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Computational Science, Engineering & Technology Series
ISSN 1759-3158
Edited by: B.H.V. Topping, C.A. Mota Soares
Chapter 14

A Parallel Environment and Associated Strategies in Structural Non-Linear Analysis

J.Y. Cognard*, A. Poulhalec*, F. Thomas+ and P. Verpeaux#

*Laboratoire de Mécanique des Structures Navales, ENSIETA, Brest, France
+IBM France, EMEA/PSSC, Montpellier, France
#CEA Saclay, DMT/SEMT, Gif sur Yvette, France

Full Bibliographic Reference for this chapter
J.Y. Cognard, A. Poulhalec, F. Thomas, P. Verpeaux, "A Parallel Environment and Associated Strategies in Structural Non-Linear Analysis", in B.H.V. Topping, C.A. Mota Soares, (Editors), "Progress in Engineering Computational Technology", Saxe-Coburg Publications, Stirlingshire, UK, Chapter 14, pp 323-352, 2004. doi:10.4203/csets.12.14
Keywords: non-linear computations, parallel strategies, algorithms, large scale problems, load balancing.

The joint use of parallel computers and powerful algorithms is necessary to strongly reduce the numerical costs of complex non linear Finite Element simulations [1]. To reach this goal, we have created a parallel environment language that eases the development of parallel algorithms either at the programming level or at the user level. It is based on the development environment of the Finite Element code CAST3M. On the other hand, we use a parallel approach that is well suited to the simulation of a large class of non-linear problems and which allows a good balancing of the workload between the tasks without using dynamic load-balancing. This property is obtained by using two domain decompositions, each using the mechanical properties of the different sub-problems to be solved.

The developed parallel language, which is based on an object-based virtual shared memory system, offers the user the vision of a unique and global address space over the individual memories [2]. It ensures the data coherence and hides data exchanges between processors and a great part of the sequential code can be reused. This system frees the programmer from parallel programming intricacies (management of data, coherence of data,...) and lets him focus on the program design, the most critical aspect for the application efficiency. The propounded system can be implemented on most parallel computers as it is developed with machine-independent programming techniques and it is important to notice that the different concepts can be used in other object-based parallel languages. Moreover the object-based shared virtual system allows two levels of parallelization: at the programming level and at the user level.

Non-linear problems are usually solved by means of NEWTON methods and lead mainly to compute two types of sub-problems. The proposed parallel strategy uses the mechanical properties of these sub-problems. On one hand, a domain decomposition technique with a direct resolution of the condensed problem is proposed to solve the linear global problems, in order to be compatible with the BFGS type convergence speed-up. One can also use a parallel direct solver associated to a "nested dissection" ordering approach which limits the fill-in effect in the factorization of the matrix [3]. In fact, this strategy is similar to a decomposition domain technique and gives good numerical results on shared memory computers. On the other hand, it is nearly impossible to predict the space evolution of the CPU time spent to integrate the constitutive laws. Therefore, in order to have a well-balanced load, without communication, we propose the use of a second domain decomposition. An optimisation of the communications between the two domain decompositions is necessary to obtain good performances. The implementation of this strategy is carried out starting from the parallel user language of CAST3M.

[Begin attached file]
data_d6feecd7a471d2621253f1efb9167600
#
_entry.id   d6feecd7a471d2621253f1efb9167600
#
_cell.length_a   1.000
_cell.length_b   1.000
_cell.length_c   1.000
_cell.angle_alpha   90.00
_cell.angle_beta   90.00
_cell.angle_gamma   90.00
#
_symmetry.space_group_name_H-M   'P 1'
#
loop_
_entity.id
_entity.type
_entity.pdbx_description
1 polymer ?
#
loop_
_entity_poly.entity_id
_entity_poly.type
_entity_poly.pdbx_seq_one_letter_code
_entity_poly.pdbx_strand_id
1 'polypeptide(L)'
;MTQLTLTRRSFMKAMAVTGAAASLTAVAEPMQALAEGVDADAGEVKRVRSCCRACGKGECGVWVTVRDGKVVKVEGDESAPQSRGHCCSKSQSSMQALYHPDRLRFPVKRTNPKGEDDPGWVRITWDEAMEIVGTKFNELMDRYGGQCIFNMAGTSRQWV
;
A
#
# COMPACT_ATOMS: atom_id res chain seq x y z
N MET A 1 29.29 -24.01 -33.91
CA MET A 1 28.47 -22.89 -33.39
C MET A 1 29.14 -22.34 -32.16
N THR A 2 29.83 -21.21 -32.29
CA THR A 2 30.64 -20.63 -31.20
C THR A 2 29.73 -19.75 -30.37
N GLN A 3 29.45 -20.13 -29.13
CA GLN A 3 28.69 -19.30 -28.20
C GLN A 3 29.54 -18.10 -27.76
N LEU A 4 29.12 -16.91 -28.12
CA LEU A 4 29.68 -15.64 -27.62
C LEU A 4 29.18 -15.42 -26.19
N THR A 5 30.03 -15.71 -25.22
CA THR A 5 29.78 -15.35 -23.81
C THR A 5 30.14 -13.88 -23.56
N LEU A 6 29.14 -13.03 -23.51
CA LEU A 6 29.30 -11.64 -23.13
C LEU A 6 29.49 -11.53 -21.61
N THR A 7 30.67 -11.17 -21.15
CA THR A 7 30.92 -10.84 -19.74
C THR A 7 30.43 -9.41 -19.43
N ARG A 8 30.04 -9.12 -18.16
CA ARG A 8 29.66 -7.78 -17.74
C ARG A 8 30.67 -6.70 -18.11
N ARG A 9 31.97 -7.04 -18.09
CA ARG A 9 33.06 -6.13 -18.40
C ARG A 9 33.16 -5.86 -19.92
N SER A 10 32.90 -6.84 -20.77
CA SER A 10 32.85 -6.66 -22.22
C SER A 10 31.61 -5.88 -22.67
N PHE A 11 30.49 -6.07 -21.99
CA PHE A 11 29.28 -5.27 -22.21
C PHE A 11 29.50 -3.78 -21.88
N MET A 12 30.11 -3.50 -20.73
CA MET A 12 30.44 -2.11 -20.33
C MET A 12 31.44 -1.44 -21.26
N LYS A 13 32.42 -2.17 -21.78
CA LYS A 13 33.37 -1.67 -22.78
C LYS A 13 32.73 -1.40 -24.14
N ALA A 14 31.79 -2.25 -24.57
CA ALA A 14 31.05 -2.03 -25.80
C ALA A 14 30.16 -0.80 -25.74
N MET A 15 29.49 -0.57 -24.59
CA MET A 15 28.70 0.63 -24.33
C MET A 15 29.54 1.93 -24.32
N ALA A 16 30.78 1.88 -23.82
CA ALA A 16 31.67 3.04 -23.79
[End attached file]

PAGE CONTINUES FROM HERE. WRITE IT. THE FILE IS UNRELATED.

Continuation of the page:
An extension of the previous strategy to solving problems associating frictional contact and material non-linearities is also proposed in case the contact zones are small compared to the dimensions of the structure. To solve the global problem associated in the search of solutions verifying the kinematic conditions and equilibrium equation, which contains non-linearities relations through contact conditions involving friction, we propose to use an iterative algorithm based on the LATIN method [4]. For this strategy the equations governing contact and friction are expressed as an explicit way, as the solution is sought at a given time. Furthermore, it is important to notice that the NEWTON type algorithm uses a constant stiffness. Therefore the problem can be condensed on the interface where contact is defined and the various non-linearities are solved on their definition domains which have not the same dimensions.

Numerical examples, in the case of large scale problems (non-linear material behaviour, geometrical non-linearities, frictional contact) are presented to validate the propounded parallel approach.

A.K. Noor, S.L. Venneri, D.B. Paul, M.A. Hopkins, "Structure technology for future aerospace systems", Computer & Structures, 74, 507-519, 2000. doi:10.1016/S0045-7949(99)00067-X
J.Y. Cognard, F. Thomas, P. Verpeaux, "An integrated approach to solving mechanical problems on parallel computers", Advances in Engineering Software, 31, 885-899, 2000. doi:10.1016/S0965-9978(00)00063-6
M.T. Heath and P. Raghavan, "A cartesian parallel nested dissection algorithm", SIAM J. Matrix Anal. Appl., 16, 235-253, 1995. doi:10.1137/S0895479892238270
P. Ladevèze, "Nonlinear computational structural mechanics: new approaches and non-incremental methods of calculation", Springer Verlag, 1999.

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